Use the Free VPN in Opera Browser for Improved Privacy & to Access Regional Content
Opera, the alternative web browser, now includes a free VPN service, which is built directly into the web browser itself. The free VPN allows you to hide your IP address, access region restricted content or blocked content by bypassing a firewall or regional restraints, hide browsing activity from other users on the same local network, and theoretically enhance overall privacy and anonymity.
Using the VPN offered in Opera is quite easy, and we’ll show you exactly how to set it up and use the free service. Once it has been enabled, you can choose a region to assign a virtual location to and use an IP from that region. For example, you could use the Opera VPN to give you a USA based IP address, allowing access to US restricted video content on Netflix, Amazon, HBO, PBS, even if you’re somewhere else on the globe.
Opera works in Mac OS X, Windows, and Linux, and presumably the free VPN feature will arrive on the iPhone, iPad, and Android versions shortly as well.
How to Enable VPN in Opera and Use the Free VPN Service
At the moment the VPN service is limited to the developer versions of the browser, but it will roll out to the other releases soon.
- Get Opera Developer version here from Opera.com (it’s an installer, if you’d rather have a simple DMG you can get the offline installer for Mac here
- Install Opera Developer version as usual, once completed launch the Opera app
- Pull down the “Opera” menu and choose “Preferences”
- Select “Privacy & Security” from the preference options, then scroll down to the “VPN” section and toggle the box next to “Enable VPN”
- Open a new browser tab or window in Opera and click on the “VPN” blue button that is in the URL link bar, pull down the ‘Virtual Location’ menu to choose the IP region to mimic (currently; Canada, Germany, United States)
- Browse the web with Opera as usual, except with a different IP or region!
This is obviously an extremely simple VPN solution, built directly into a browser that is as simple to enable, setup, and use as this, and completely for free. Given that many VPN services are $10 per month or more, it’s really quite great.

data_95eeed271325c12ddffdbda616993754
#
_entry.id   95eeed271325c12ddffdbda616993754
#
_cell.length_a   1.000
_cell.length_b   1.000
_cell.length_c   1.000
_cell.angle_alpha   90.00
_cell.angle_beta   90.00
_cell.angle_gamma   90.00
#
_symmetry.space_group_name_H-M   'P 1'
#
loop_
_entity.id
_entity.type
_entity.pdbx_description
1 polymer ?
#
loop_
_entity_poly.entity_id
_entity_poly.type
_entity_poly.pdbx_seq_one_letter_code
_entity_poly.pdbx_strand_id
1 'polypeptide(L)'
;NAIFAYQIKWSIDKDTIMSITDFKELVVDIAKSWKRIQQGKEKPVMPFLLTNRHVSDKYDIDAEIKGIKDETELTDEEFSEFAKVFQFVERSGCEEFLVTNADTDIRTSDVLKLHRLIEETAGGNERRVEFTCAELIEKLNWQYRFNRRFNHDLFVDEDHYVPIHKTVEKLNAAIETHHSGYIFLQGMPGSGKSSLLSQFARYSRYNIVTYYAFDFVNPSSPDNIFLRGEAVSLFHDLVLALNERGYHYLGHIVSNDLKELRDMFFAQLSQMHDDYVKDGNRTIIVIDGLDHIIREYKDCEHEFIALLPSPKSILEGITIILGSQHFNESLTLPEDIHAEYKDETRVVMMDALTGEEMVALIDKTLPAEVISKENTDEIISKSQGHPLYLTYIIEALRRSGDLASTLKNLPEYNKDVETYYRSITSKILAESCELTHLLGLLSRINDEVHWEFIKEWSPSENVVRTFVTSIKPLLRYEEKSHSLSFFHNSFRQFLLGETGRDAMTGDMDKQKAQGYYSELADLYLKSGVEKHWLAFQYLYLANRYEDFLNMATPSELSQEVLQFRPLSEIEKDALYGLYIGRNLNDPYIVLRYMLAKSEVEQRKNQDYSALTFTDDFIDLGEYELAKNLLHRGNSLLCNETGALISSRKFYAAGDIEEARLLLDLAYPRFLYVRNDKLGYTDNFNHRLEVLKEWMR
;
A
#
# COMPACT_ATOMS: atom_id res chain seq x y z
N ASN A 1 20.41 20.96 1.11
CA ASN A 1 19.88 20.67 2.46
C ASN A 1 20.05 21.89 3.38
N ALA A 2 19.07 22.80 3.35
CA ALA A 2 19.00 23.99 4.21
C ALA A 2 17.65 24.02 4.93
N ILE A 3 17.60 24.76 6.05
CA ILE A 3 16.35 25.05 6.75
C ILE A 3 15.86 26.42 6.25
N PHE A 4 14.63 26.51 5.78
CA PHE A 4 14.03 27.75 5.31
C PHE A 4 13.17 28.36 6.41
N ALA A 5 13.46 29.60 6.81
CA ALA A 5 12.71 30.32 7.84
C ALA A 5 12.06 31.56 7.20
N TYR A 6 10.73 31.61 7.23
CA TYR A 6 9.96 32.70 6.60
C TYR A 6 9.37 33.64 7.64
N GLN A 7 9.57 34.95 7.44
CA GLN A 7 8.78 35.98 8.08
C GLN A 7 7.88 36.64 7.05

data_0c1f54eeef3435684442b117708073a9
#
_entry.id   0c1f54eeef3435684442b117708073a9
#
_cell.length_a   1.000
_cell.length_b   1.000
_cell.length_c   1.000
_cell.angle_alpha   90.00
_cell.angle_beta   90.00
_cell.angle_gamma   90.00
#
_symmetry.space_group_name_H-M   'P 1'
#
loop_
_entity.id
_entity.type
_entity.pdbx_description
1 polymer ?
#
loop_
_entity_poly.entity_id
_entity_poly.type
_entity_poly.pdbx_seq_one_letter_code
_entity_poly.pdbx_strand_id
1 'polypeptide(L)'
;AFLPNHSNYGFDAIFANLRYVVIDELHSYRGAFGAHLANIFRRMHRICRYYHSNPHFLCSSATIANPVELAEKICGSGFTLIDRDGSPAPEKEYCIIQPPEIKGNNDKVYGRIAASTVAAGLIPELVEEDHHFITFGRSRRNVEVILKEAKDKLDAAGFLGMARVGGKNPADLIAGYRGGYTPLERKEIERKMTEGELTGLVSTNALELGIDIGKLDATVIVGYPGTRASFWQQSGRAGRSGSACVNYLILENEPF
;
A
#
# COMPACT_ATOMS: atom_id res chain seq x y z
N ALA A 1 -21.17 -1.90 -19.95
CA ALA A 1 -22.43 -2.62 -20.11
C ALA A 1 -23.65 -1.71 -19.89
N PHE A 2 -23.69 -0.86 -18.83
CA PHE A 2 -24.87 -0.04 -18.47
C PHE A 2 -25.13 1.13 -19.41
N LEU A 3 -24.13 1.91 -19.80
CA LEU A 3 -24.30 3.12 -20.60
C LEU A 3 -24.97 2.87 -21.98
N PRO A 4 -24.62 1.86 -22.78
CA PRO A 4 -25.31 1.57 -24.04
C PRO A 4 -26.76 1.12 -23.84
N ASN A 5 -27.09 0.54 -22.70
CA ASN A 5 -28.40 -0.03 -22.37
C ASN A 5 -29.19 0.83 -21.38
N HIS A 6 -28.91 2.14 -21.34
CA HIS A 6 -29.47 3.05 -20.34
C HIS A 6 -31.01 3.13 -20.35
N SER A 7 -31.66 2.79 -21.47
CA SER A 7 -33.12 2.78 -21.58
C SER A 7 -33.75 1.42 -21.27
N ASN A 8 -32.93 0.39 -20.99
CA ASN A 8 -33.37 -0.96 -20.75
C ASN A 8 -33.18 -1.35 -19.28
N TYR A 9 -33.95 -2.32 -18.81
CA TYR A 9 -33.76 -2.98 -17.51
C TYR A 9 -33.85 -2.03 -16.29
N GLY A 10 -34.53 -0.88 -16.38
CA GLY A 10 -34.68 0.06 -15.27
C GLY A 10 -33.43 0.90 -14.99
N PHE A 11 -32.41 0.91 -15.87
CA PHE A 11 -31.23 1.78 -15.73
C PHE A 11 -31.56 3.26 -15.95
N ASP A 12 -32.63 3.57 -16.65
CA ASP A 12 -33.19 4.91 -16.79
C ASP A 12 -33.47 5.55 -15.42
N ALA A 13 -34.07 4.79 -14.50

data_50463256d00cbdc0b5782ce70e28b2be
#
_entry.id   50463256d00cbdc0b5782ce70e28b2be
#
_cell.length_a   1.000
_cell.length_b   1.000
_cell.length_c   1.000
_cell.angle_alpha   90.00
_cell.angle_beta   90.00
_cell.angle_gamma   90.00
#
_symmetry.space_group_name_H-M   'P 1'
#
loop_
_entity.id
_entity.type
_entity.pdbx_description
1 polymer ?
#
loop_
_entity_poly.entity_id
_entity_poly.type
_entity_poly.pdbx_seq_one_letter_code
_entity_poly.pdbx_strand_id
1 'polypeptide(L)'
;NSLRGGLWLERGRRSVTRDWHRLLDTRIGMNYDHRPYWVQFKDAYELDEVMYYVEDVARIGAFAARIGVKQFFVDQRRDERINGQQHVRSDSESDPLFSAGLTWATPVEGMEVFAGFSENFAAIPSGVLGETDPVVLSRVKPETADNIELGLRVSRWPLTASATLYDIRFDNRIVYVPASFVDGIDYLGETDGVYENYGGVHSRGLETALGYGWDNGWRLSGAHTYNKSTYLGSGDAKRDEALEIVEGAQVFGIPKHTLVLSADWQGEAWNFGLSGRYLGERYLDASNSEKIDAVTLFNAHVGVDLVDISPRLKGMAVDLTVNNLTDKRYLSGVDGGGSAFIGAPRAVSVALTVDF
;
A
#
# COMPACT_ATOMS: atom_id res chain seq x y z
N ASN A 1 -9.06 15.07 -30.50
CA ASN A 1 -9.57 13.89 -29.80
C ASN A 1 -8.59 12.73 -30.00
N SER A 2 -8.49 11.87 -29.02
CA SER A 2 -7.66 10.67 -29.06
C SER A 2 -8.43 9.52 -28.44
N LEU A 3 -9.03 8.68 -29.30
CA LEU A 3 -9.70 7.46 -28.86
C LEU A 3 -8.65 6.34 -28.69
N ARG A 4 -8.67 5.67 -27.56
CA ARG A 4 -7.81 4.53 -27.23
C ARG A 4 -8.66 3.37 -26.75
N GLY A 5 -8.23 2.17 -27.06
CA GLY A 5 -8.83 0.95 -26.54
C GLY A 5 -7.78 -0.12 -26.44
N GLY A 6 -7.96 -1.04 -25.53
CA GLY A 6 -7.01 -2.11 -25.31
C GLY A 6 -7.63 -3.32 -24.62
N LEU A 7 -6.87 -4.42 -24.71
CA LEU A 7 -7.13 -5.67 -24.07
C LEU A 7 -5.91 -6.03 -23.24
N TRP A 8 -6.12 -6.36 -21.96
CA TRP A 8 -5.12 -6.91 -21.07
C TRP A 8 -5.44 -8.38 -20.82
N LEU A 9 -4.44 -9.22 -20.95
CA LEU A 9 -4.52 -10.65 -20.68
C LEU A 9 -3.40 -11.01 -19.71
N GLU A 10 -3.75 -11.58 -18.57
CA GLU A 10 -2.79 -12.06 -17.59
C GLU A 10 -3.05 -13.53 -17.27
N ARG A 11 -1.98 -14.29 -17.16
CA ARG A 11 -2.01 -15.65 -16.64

Now that the Opera VPN has been enabled, you can toggle the VPN off by clicking on the VPN button and flipping the switch to the OFF position, and back on again by returning to the same menu and flipping it back to the ON position. The same menu also allows you to easily check your data usage of the VPN service.
Keep in mind this is not a system-wide VPN service. Thus, in order to maintain the VPN IP and whatever privacy, security, or anonymity it may provide, you must stay within the Opera browser itself, as the VPN is limited to Opera only. That makes it behave kind of like using the TOR browser, though it’s obviously less anonymous and randomized than TOR would be. If you plan on using the Opera VPN often, you would probably want to set the default web browser on the Mac to use Opera, so that links opened elsewhere will open into the Opera VPN rather than the standard browser.
You’ll want to be sure the blue VPN badge is visible to indicate it’s in use at a given URL.
By the way, if you’re using a different regional setting and you access Google to find it’s kicking you to a language or region you don’t actually want to search from, use the non-directing Google domain version as described here.
Since many VPN services charge a monthly fee of $10 or more, this free offering from Opera may very well supplant the need to pay for such a third party service for some users. Of course it’s limited to the web browser, but if all you’re using a VPN service for is to access regional specific web content or video streaming, or just for web based access and services, it’s likely sufficient to meet those needs, and it’s obviously much easier to use than a SOCKS proxy and SSH tunnel to achieve the same effect.